Savong and the senior students. Removing risks and setting guidelines.

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2014 is shaping up as the year that Savong gets really systemised. I’ve worked with him since 2004 and since then we have progressed from a small ad-hoc classroom to gradually become an NGO that includes a student center, a school with 650 enrollments, two children’s homes and a provider of scholarships. By the end of last year Savong was run ragged, trying to keep everything running smoothly.

Two days ago I had a long Skype chat with Savong and he explained how he was, step by step, putting management systems and reporting structures in place throughout his organisation. As with any organisation that gets bigger, one loses some of the informality and one starts having to lay down rule and guidelines.

Yesterday Savong assembled the senior SOC students who are supported through funding from the Savong Foundation in the USA (Phil and the team do an amazing job) as well that those students I raise funds for: the Scholarship students of whom there are 16.  So that’s the photo above, this rather large family of sponsored senior students.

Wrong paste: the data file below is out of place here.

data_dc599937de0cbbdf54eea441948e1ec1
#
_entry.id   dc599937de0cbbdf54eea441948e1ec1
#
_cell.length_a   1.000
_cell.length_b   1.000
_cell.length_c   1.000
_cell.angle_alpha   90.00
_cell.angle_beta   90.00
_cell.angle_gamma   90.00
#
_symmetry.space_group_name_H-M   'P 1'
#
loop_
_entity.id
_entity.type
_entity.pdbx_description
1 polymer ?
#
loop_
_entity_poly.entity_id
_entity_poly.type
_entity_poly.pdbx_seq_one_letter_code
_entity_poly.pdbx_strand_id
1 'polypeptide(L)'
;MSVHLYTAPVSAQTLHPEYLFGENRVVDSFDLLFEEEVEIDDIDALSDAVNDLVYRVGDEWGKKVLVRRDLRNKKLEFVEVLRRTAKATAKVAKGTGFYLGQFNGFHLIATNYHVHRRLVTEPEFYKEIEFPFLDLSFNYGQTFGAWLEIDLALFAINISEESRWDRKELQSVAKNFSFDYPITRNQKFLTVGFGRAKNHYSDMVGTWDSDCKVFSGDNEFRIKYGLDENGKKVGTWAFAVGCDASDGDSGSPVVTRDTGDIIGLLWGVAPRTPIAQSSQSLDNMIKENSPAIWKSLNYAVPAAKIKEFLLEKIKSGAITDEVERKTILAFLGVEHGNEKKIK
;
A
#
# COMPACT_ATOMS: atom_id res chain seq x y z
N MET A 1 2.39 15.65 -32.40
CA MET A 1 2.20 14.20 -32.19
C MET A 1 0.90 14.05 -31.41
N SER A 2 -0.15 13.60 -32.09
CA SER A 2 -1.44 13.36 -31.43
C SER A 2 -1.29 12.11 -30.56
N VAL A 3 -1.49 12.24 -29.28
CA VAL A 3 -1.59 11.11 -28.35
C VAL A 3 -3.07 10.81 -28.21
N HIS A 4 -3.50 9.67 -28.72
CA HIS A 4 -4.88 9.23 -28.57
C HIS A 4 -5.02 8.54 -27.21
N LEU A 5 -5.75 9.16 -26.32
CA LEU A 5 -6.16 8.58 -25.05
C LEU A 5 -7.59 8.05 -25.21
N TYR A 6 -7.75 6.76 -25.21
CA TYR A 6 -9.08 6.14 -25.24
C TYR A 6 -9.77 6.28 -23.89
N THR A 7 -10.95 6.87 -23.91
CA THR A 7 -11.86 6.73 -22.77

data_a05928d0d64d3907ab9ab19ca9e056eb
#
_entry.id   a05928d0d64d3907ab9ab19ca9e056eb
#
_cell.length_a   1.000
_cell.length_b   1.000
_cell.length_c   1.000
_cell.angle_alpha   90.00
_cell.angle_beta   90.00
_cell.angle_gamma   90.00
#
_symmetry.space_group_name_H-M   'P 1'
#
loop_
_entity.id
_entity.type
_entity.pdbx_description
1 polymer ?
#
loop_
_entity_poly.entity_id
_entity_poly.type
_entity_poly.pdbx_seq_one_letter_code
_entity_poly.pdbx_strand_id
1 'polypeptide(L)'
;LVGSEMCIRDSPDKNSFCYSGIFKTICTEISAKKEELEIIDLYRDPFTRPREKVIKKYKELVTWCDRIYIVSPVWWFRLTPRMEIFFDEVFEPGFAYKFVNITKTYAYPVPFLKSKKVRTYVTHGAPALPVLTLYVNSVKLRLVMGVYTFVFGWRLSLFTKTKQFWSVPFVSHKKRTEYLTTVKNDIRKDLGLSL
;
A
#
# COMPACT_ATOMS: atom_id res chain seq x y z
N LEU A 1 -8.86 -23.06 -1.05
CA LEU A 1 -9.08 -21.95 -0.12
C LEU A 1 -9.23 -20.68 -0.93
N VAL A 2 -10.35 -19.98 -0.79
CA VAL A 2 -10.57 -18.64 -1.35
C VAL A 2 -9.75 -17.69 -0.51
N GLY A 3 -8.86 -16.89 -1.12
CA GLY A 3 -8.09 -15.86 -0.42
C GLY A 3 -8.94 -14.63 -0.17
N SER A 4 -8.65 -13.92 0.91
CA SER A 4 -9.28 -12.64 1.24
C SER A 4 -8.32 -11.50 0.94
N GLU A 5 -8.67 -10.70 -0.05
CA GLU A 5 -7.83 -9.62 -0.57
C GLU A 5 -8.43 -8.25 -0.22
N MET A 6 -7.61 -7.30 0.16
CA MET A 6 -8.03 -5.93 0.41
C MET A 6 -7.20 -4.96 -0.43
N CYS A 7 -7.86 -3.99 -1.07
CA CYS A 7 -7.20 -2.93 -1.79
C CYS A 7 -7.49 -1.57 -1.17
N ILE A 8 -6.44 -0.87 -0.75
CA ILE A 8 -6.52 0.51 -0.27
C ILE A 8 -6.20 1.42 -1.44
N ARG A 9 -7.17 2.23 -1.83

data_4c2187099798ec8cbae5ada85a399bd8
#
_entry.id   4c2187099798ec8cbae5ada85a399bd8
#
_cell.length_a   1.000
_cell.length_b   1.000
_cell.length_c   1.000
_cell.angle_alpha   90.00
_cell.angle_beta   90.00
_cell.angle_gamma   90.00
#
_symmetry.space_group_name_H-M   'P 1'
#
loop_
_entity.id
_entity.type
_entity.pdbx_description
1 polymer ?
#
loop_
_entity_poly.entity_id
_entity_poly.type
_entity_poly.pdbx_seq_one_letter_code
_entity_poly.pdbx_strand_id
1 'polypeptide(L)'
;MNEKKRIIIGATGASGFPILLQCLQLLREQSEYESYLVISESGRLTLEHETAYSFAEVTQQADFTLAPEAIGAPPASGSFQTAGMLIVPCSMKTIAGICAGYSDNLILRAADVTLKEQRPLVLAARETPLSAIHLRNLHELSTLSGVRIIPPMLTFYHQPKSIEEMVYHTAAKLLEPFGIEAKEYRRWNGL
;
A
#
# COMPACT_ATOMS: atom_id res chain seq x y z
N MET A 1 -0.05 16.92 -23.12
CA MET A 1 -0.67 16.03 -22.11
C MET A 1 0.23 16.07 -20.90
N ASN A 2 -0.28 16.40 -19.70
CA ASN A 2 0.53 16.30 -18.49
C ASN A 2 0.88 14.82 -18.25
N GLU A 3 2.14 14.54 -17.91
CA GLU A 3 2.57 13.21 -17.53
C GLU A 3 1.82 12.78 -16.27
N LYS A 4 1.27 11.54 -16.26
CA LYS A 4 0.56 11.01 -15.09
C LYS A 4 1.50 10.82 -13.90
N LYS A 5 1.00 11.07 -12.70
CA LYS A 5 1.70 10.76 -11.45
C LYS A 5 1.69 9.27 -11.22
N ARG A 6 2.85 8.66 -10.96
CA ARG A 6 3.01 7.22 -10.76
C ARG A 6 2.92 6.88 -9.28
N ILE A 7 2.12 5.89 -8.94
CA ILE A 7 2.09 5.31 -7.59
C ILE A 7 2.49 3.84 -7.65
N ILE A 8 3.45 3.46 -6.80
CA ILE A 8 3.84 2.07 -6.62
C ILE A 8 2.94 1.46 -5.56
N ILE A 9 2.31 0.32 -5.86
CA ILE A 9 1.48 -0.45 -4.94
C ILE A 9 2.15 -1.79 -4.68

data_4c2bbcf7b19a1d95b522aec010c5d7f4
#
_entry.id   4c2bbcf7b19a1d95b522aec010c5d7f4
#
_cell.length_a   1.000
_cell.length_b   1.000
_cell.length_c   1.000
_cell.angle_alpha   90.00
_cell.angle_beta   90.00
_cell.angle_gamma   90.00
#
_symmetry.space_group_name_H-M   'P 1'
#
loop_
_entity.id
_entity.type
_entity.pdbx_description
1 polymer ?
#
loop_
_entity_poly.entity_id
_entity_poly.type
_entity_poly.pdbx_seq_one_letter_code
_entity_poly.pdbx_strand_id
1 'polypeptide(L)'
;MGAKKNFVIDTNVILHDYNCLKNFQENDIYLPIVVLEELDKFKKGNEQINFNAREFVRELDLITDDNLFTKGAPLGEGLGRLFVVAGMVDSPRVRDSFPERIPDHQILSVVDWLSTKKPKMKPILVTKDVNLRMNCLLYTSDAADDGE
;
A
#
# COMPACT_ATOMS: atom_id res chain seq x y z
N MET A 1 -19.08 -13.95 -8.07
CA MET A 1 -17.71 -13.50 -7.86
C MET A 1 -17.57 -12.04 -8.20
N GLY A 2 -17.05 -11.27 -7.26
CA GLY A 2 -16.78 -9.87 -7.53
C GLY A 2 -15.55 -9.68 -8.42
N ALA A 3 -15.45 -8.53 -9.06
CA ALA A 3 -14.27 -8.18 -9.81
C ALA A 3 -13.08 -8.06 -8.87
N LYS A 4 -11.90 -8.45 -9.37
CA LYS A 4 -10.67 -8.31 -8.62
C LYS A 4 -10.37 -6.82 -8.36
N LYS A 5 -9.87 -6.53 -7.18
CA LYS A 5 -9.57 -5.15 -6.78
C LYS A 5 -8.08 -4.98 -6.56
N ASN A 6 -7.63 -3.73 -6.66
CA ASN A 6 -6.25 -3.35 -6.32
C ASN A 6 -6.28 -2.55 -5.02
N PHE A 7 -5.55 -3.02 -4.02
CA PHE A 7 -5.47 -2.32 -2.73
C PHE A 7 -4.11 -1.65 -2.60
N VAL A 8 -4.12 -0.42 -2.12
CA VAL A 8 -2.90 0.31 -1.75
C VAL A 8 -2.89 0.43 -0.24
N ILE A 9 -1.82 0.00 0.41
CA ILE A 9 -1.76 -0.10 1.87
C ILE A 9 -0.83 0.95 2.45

Savong has worked with them to establish some operating rules and as we discussed, these include some expectations (this is no place for laziness) but also a clear commitment to keep supporting the students even when there are challenges. I certainly feel that the money we provide in support is only half the story: the real thing we’re providing is the absence of fear.

I saw that when Savong and I first worked together.  When he realised that we were committed to assist him through thick and thin, then his dreams got bigger and more useful: his plans became longer term.  So it is with the students in the photo. They are a committed group of young people, but the difference between these students and many others is that we’ve moved them a few steps away from the risks and unforeseen disasters that plague life in Cambodia, given that there is no safety net.

For many young people the four-year trek towards a degree is almost certain to include bouts of sickness, or family tragedies, or perhaps an accident that wipes out one’s precious savings. One of the teachers once told me of a friend of his who was electrocuted, due to faulty wiring in the young man’s corrugated-iron shack: he touched the wall one morning and was killed tragically.

How can one dream big when you are worried by the risks of life?

I felt a pang of regret when Savong told me of the rules and guidelines he’s setting for the students. I guess I miss the laissez-faire days and, for sure, I would make a lousy manager of this burgeoning NGO. But one thing about guidelines: these also establish more certainty for the students as they embark on their journey through the sometimes rough seas of higher education.  A ship is safer when it has handrails and life-jackets.

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